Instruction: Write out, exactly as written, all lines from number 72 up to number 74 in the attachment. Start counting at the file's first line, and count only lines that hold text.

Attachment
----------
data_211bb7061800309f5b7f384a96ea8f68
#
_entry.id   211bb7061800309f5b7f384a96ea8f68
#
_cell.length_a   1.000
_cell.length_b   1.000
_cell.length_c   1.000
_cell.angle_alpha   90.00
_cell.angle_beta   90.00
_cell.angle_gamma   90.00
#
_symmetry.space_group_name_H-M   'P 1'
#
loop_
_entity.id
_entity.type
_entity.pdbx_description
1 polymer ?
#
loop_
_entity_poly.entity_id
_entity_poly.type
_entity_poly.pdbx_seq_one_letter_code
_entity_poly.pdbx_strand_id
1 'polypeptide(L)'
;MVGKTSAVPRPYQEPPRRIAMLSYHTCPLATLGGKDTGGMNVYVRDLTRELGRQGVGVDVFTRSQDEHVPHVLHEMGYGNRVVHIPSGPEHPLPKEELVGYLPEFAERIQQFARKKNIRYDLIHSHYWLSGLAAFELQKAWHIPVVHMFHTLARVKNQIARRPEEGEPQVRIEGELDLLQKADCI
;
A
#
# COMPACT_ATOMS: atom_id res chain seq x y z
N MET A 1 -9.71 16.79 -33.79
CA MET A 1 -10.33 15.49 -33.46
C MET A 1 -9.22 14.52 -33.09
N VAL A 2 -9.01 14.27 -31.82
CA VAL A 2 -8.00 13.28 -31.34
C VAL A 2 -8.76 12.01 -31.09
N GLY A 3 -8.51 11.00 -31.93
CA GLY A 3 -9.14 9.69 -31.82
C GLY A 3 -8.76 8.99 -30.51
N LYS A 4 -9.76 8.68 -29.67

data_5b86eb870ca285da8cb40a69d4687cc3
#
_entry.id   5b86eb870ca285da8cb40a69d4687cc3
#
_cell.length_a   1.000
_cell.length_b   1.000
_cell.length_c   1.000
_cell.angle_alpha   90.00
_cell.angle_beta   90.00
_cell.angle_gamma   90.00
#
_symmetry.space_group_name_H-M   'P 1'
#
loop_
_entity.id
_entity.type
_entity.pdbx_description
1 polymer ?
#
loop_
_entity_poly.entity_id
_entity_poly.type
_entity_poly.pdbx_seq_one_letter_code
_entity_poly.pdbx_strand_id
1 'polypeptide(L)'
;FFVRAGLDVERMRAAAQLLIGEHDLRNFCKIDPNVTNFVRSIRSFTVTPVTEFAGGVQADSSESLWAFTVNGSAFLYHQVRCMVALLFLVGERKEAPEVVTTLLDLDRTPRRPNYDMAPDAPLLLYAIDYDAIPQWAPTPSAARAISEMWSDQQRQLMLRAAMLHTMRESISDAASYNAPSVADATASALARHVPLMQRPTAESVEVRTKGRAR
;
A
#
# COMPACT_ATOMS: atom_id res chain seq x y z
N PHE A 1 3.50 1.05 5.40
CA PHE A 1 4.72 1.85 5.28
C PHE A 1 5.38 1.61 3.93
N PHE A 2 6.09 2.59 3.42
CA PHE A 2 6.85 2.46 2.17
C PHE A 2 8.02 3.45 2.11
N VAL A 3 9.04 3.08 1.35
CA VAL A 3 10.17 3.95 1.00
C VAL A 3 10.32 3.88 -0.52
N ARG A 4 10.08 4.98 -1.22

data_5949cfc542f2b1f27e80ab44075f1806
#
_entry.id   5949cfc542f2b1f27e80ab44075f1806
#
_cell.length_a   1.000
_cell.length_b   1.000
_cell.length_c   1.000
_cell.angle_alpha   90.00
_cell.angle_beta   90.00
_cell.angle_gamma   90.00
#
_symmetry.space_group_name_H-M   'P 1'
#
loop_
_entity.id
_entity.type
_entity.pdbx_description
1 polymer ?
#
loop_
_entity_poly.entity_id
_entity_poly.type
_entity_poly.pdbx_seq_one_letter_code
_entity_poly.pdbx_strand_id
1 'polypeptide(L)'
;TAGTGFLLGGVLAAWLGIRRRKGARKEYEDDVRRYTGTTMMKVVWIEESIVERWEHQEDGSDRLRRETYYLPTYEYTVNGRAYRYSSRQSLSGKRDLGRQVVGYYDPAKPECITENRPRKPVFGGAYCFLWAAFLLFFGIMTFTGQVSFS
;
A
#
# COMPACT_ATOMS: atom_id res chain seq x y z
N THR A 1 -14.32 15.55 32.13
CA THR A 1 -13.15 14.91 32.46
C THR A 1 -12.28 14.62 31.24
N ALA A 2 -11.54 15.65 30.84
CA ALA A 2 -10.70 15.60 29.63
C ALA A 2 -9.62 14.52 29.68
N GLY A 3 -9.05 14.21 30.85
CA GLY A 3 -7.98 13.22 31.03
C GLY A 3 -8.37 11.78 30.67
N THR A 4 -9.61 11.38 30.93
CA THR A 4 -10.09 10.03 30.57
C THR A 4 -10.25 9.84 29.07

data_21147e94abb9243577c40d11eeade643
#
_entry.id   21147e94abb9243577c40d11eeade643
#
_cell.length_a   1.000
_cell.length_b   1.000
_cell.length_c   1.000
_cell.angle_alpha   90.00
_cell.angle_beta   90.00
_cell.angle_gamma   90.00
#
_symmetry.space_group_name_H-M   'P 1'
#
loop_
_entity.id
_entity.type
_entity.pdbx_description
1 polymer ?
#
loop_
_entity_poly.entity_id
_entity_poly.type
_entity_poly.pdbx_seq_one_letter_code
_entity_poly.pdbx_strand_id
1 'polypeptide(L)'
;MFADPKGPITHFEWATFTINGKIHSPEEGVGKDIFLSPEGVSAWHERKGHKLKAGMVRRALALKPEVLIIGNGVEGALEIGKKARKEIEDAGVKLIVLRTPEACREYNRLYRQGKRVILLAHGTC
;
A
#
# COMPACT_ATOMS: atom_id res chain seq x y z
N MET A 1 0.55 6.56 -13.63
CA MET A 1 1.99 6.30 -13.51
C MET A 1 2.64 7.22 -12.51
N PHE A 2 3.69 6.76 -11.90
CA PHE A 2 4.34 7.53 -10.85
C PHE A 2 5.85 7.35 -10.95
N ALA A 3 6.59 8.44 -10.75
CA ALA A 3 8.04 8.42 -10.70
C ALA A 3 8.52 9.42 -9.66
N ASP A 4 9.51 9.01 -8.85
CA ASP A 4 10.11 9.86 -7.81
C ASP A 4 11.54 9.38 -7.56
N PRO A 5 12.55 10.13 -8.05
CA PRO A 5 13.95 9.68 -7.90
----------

CA PHE A 1 4.72 1.85 5.28
C PHE A 1 5.38 1.61 3.93
N PHE A 2 6.09 2.59 3.42